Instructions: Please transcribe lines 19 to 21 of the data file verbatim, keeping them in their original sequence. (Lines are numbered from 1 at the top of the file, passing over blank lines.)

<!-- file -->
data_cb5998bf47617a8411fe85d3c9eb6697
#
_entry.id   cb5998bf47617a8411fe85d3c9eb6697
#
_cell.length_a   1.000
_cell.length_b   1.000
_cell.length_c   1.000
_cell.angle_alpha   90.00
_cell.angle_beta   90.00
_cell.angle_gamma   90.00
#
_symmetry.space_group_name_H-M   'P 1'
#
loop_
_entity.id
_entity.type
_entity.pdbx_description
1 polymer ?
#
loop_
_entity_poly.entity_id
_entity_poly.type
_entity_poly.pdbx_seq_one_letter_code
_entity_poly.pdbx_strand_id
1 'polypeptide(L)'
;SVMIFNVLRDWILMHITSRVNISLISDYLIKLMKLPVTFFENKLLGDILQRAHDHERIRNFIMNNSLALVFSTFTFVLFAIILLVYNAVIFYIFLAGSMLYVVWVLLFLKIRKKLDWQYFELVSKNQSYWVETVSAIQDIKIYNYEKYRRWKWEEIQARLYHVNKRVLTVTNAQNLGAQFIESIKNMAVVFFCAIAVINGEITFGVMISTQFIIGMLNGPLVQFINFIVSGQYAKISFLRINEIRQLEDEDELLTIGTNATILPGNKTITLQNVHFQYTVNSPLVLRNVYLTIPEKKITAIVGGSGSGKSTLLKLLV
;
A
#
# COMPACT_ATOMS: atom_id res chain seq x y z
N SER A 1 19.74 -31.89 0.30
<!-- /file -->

#
loop_
_entity_poly.entity_id